A nonresident alien should be aware of being deemed a US resident (and thus subject to US taxation) even if the nonresident alien is not a “US resident” for immigration purposes. This worse-of-both worlds, i.e. treated like a US resident for income tax but not for immigration, can be decided by what is known as the “substantial presence test:”
Here’s a hypothetical scenario where a digital nomad may get trapped by the “substantial presence test.”
Lukas, a suave digital nomad from Munich, Germany, decided to embark on a journey across the ocean. He’d been hearing a lot about the charm of Puerto Rico, the vivacious culture of Miami, and the unending hustle of New York. Given the flexible nature of his work in blockchain and software, Lukas thought it would be an excellent chance to explore these destinations while maintaining his income flow.
He started in Puerto Rico, enamored by its beaches and vibrant history, intending to stay for 60 days. However, he quickly extended his stay by another 30 days, completely taken in by the island’s allure. Next up, he touched down in Miami. The vibrant beach city kept him hooked for 70 sun-soaked days. By the time he reached New York, autumn was setting in, and he fell in love with its vibrant foliage, finding reasons to stay for another 60 days.
Lukas, being from a European country and traveling on a visa, never really thought he’d have to consider U.S. taxes. He was, after all, just a traveler with a laptop, working for European clients, and paying taxes in Germany.
However, Lukas’s prolonged stay had unwittingly set off a tax trigger. The Internal Revenue Service’s (“IRS”) “Substantial Presence Test” stipulates that if a non-U.S. citizen spends at least 31 days in the U.S. during the current year and a total of 183 days over a three-year period (taking all of the days present in the current year, one-third of the days in the previous year, and one-sixth of the days in the year before that), they can be considered a U.S. resident for tax purposes.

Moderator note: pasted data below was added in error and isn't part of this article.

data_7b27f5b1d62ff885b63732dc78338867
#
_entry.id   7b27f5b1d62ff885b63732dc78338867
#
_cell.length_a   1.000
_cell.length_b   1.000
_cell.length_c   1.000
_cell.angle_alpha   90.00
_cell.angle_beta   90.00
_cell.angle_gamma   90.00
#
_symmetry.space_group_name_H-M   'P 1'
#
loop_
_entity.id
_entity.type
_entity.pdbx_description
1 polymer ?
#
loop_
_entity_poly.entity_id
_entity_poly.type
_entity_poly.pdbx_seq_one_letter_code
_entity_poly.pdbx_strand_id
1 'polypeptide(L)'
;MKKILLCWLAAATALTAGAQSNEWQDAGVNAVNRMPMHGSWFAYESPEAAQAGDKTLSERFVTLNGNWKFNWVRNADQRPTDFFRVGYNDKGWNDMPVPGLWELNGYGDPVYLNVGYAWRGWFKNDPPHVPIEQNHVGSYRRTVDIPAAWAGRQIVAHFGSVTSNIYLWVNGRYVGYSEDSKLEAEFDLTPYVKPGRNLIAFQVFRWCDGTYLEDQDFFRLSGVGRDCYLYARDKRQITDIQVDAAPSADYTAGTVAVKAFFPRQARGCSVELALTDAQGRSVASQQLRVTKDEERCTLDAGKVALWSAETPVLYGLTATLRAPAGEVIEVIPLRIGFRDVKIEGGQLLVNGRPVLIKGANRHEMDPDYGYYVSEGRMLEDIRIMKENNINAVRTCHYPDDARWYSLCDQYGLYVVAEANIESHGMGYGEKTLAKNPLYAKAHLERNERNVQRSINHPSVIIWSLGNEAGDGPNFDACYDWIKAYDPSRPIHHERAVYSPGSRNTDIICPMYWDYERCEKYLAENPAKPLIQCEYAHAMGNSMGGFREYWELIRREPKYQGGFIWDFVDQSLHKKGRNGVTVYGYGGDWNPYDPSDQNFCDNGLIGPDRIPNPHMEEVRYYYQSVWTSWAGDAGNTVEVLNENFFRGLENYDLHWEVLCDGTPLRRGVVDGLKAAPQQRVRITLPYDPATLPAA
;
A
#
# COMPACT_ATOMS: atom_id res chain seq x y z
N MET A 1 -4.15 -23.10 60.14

By the end of his trip, Lukas had spent 220 days in U.S. territories (Puerto Rico included), with 190 of those days being in the current year. Doing the math, his substantial presence was established. While he hadn’t earned his money from U.S. sources, his physical presence meant he was subject to U.S. tax regulations (subject to any potential exemptions, such as a tax treaty).
When Lukas got a notice from the IRS regarding his tax obligations, he was taken aback. His delightful journey had brought along an unexpected souvenir—a U.S. tax bill.
So, to our nonresident digital nomads friends out there: beware when planning on visiting the U.S. or any of her territories for any extended amount of time. But while you’re here, please feel free to contact Burrell Law in the event you have any business-related legal needs. As always, please seek out counsel of your choice when planning.